However, it dawned upon me that the reason behind all this fuss is money. For us consumers ratings could simply be indicators of how popular a television (or radio) channel or network is, for a given time of the day. However, for the network and for the media industry, ratings represent pricing power. For media that are not able to count exact “hits” or “page views” ratings are used as an indication of popularity and reach. This translates to how much the television network or station can charge advertisers, particularly as they price ad spots on cost per thousand pairs of eyeballs (or impressions, if that’s a better term).

So the ratings game is not silly at all, because we bloggers are also part of that game. In our case, though, “ratings” are easier to come by, with the various metrics software that help us measure and analyze traffic, such as our very own pMetrics. We also have other (more-or-less external) means of rating our sites, such as PageRank, Alexa ranking, Technorati rank, and the like. These, then, affect our pricing power implicitly or explicitly, whether for pricing ad spots, text links or sponsored reviews (some of which are frowned upon by some in the community, I know).

Sometimes it’s implicit because in some cases, it’s purely the traffic and the niche covered by our blogs that affect how well we earn, and we cannot really influence too much the outcome, such as with clickthrough rates and payments per click. In some cases, it’s explicit, like when a higher-PageRank site can fetch higher ad rates than others. In any case, these are analogous to what television and radio networks have with their “ratings.”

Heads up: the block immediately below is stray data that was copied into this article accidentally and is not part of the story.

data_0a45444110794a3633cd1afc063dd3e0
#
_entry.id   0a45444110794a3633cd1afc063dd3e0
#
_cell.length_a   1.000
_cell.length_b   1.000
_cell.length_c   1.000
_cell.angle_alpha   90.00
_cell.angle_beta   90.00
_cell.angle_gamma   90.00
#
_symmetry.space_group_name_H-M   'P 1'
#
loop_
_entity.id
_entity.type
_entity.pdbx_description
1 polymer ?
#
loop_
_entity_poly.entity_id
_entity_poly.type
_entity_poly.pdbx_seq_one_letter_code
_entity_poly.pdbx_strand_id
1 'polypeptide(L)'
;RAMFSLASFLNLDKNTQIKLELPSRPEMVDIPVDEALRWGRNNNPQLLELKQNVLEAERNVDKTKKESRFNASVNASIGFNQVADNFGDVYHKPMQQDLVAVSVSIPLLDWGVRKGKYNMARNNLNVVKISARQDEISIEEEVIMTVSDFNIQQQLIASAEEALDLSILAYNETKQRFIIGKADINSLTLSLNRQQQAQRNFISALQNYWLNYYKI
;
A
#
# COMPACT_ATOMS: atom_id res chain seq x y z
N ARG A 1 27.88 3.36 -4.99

Perhaps in the same way that the above-cited Networks A and B are battling it on air, we bloggers have also used our own mediums to discuss the various “ratings” related issues that have affected us, like PageRank drops, and even the ethics of selling links or sponsored reviews. So again, is it silly? Maybe not–if what we are talking about puts food on our plates, pays the bills, and sends our kids to school.

Of course, this is from the perspective of the producer of the media. So for us bloggers–particularly those involved in blogging as a business or profession–traffic matters. PageRank matters. Other ranking methods matter. But for a reader, what does really matter? For some, metrics may influence how we initially view a site. A blog that has a higher PR or Technorati rating could be a more ideal destination than one that is less popular.